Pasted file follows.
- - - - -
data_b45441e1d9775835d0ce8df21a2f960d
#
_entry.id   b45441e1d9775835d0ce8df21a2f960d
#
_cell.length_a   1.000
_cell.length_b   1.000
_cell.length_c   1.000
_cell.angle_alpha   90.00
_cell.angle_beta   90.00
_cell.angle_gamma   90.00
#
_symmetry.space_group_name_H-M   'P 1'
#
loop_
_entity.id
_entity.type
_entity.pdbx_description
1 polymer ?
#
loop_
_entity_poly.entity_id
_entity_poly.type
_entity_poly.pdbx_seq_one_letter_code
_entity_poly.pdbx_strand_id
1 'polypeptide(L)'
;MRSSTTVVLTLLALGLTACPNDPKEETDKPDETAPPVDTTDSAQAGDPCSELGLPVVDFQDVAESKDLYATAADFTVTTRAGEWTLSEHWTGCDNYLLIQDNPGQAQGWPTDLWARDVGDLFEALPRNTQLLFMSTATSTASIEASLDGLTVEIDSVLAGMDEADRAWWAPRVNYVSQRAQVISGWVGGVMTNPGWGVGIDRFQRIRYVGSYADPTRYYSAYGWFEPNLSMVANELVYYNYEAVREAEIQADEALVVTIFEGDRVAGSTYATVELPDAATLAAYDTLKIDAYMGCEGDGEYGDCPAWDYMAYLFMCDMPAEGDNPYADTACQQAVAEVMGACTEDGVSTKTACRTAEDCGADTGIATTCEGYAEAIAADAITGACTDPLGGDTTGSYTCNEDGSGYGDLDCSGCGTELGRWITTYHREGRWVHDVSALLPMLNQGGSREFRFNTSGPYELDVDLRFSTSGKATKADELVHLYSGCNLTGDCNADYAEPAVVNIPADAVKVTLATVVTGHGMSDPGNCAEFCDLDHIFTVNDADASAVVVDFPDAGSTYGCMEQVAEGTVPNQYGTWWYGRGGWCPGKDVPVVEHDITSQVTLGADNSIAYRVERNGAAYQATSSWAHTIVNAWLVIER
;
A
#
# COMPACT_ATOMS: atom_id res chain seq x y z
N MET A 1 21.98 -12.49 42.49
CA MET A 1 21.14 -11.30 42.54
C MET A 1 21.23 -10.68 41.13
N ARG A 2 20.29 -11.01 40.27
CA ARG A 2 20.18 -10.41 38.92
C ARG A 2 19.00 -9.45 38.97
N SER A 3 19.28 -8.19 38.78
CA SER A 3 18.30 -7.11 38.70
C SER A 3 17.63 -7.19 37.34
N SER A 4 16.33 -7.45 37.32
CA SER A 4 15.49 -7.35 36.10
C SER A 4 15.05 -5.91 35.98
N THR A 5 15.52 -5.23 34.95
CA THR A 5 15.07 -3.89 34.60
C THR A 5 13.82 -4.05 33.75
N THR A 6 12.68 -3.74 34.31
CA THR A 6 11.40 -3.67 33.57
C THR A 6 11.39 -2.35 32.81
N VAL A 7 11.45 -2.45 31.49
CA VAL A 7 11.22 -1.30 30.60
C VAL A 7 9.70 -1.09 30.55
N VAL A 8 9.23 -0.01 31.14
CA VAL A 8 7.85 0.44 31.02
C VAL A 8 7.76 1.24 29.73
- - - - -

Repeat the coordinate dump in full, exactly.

data_b45441e1d9775835d0ce8df21a2f960d
#
_entry.id   b45441e1d9775835d0ce8df21a2f960d
#
_cell.length_a   1.000
_cell.length_b   1.000
_cell.length_c   1.000
_cell.angle_alpha   90.00
_cell.angle_beta   90.00
_cell.angle_gamma   90.00
#
_symmetry.space_group_name_H-M   'P 1'
#
loop_
_entity.id
_entity.type
_entity.pdbx_description
1 polymer ?
#
loop_
_entity_poly.entity_id
_entity_poly.type
_entity_poly.pdbx_seq_one_letter_code
_entity_poly.pdbx_strand_id
1 'polypeptide(L)'
;MRSSTTVVLTLLALGLTACPNDPKEETDKPDETAPPVDTTDSAQAGDPCSELGLPVVDFQDVAESKDLYATAADFTVTTRAGEWTLSEHWTGCDNYLLIQDNPGQAQGWPTDLWARDVGDLFEALPRNTQLLFMSTATSTASIEASLDGLTVEIDSVLAGMDEADRAWWAPRVNYVSQRAQVISGWVGGVMTNPGWGVGIDRFQRIRYVGSYADPTRYYSAYGWFEPNLSMVANELVYYNYEAVREAEIQADEALVVTIFEGDRVAGSTYATVELPDAATLAAYDTLKIDAYMGCEGDGEYGDCPAWDYMAYLFMCDMPAEGDNPYADTACQQAVAEVMGACTEDGVSTKTACRTAEDCGADTGIATTCEGYAEAIAADAITGACTDPLGGDTTGSYTCNEDGSGYGDLDCSGCGTELGRWITTYHREGRWVHDVSALLPMLNQGGSREFRFNTSGPYELDVDLRFSTSGKATKADELVHLYSGCNLTGDCNADYAEPAVVNIPADAVKVTLATVVTGHGMSDPGNCAEFCDLDHIFTVNDADASAVVVDFPDAGSTYGCMEQVAEGTVPNQYGTWWYGRGGWCPGKDVPVVEHDITSQVTLGADNSIAYRVERNGAAYQATSSWAHTIVNAWLVIER
;
A
#
# COMPACT_ATOMS: atom_id res chain seq x y z
N MET A 1 21.98 -12.49 42.49
CA MET A 1 21.14 -11.30 42.54
C MET A 1 21.23 -10.68 41.13
N ARG A 2 20.29 -11.01 40.27
CA ARG A 2 20.18 -10.41 38.92
C ARG A 2 19.00 -9.45 38.97
N SER A 3 19.28 -8.19 38.78
CA SER A 3 18.30 -7.11 38.70
C SER A 3 17.63 -7.19 37.34
N SER A 4 16.33 -7.45 37.32
CA SER A 4 15.49 -7.35 36.10
C SER A 4 15.05 -5.91 35.98
N THR A 5 15.52 -5.23 34.95
CA THR A 5 15.07 -3.89 34.60
C THR A 5 13.82 -4.05 33.75
N THR A 6 12.68 -3.74 34.31
CA THR A 6 11.40 -3.67 33.57
C THR A 6 11.39 -2.35 32.81
N VAL A 7 11.45 -2.45 31.49
CA VAL A 7 11.22 -1.30 30.60
C VAL A 7 9.70 -1.09 30.55
N VAL A 8 9.23 -0.01 31.14
CA VAL A 8 7.85 0.44 31.02
C VAL A 8 7.76 1.24 29.73